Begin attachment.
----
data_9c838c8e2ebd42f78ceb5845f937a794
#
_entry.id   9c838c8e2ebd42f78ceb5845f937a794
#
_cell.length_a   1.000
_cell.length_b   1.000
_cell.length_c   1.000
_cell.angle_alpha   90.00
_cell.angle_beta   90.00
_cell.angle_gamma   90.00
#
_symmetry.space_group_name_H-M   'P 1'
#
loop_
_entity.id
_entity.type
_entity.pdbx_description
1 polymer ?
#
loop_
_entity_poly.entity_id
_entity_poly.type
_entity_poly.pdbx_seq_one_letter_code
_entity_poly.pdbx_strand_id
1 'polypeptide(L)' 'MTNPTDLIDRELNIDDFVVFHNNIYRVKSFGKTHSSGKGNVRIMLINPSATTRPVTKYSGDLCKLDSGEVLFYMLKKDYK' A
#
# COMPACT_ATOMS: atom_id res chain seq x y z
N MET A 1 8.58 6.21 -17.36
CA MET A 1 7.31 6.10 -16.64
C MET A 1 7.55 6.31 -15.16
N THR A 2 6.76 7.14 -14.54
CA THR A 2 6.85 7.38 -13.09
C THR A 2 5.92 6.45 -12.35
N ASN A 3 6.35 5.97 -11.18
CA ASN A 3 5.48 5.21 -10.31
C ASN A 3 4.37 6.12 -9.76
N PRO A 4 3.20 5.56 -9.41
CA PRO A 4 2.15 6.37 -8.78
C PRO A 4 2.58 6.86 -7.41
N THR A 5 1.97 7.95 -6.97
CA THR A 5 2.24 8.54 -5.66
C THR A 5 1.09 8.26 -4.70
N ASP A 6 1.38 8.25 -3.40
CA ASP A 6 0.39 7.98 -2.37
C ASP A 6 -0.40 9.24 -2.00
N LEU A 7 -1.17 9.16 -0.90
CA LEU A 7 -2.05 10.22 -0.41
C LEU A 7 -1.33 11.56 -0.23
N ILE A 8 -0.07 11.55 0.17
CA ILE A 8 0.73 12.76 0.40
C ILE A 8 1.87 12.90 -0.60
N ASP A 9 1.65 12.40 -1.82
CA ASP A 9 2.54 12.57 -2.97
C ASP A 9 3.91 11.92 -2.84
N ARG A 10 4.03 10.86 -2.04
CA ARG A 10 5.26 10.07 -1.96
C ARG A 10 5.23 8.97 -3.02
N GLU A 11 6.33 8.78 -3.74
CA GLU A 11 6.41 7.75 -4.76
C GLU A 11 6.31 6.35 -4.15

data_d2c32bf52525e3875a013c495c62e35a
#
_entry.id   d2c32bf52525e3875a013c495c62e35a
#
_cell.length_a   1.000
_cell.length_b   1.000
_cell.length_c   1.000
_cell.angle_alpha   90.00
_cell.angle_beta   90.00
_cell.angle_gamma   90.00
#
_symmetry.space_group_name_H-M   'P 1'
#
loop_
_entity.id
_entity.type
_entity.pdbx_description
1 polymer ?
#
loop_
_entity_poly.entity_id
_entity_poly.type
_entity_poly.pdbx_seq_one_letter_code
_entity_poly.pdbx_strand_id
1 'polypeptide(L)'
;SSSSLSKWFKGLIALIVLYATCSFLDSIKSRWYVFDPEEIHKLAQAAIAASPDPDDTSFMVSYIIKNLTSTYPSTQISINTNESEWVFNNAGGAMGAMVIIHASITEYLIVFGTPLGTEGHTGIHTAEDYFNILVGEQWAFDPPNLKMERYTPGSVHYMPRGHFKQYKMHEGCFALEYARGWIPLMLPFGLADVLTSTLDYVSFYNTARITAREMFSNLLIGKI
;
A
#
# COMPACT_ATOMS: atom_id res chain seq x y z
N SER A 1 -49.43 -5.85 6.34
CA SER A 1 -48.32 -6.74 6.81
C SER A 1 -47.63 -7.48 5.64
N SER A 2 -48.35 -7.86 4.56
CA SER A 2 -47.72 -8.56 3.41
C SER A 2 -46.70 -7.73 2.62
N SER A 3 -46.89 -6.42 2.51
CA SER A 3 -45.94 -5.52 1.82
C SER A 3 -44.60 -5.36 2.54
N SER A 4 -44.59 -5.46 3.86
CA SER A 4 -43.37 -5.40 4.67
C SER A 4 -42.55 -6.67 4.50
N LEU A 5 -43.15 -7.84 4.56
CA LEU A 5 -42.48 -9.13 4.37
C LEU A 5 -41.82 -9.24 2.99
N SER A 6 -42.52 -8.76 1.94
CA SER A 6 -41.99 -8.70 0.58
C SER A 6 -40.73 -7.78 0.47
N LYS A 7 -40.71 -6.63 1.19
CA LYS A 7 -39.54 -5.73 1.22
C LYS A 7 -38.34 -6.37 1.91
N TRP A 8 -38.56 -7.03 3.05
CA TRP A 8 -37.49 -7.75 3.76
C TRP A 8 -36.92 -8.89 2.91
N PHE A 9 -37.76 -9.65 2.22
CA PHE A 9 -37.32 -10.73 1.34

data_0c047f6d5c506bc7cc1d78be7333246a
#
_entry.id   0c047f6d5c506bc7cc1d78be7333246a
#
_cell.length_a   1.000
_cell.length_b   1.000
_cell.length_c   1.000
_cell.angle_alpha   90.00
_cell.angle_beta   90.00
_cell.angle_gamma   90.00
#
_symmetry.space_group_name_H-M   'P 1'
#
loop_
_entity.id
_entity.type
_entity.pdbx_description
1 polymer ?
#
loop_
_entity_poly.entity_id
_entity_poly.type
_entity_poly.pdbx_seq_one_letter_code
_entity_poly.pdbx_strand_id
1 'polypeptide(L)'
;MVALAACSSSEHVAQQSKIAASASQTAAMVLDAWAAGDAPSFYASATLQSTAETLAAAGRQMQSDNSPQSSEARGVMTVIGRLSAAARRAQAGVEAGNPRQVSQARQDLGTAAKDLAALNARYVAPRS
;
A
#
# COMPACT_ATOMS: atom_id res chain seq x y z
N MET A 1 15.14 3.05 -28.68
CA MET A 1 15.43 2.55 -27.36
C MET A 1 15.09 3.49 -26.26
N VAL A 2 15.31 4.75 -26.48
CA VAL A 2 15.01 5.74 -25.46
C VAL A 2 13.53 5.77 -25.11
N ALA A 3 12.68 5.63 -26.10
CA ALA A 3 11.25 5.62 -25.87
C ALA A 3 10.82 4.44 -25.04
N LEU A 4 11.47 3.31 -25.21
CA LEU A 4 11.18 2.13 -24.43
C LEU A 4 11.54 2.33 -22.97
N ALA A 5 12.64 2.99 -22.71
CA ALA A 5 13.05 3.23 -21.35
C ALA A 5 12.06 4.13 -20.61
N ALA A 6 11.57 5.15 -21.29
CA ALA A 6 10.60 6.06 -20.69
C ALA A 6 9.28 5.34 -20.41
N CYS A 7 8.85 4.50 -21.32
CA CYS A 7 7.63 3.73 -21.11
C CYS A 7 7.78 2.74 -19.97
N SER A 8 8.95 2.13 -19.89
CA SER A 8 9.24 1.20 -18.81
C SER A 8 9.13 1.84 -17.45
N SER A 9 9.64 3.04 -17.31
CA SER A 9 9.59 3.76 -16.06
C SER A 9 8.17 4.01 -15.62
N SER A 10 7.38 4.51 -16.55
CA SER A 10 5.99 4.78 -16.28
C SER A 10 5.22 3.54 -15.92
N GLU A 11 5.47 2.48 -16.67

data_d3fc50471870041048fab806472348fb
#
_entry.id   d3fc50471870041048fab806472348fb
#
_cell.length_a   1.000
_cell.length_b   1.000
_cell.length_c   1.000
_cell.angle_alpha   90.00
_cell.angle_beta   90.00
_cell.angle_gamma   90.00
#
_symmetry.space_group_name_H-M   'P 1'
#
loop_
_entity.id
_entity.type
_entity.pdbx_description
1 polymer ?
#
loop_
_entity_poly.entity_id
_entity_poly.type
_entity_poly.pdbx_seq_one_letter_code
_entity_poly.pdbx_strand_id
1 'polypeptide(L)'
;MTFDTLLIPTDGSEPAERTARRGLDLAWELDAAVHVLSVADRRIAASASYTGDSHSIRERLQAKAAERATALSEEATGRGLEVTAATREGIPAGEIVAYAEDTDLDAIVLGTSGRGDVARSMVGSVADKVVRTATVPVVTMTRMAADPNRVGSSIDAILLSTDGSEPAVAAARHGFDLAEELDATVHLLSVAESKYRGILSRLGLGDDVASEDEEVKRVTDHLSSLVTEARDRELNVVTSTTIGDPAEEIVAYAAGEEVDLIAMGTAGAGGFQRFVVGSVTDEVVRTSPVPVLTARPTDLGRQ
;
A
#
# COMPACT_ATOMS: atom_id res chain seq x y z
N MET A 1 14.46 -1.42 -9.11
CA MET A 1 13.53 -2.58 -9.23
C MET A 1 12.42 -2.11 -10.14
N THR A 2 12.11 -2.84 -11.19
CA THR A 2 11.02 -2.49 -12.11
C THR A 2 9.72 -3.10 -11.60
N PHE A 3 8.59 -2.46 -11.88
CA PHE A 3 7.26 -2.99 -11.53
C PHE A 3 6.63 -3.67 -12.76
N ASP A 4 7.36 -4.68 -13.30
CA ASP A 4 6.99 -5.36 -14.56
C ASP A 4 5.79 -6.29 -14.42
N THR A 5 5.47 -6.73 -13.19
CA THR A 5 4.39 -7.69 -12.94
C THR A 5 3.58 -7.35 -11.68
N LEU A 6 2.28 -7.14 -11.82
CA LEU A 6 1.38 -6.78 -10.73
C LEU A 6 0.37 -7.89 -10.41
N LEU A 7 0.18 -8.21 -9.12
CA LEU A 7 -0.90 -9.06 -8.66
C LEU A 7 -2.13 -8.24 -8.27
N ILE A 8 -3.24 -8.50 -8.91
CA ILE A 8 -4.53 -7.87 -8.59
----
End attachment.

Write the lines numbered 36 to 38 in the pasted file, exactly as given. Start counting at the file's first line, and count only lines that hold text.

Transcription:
C ASN A 3 4.37 6.12 -9.76
N PRO A 4 3.20 5.56 -9.41
CA PRO A 4 2.15 6.37 -8.78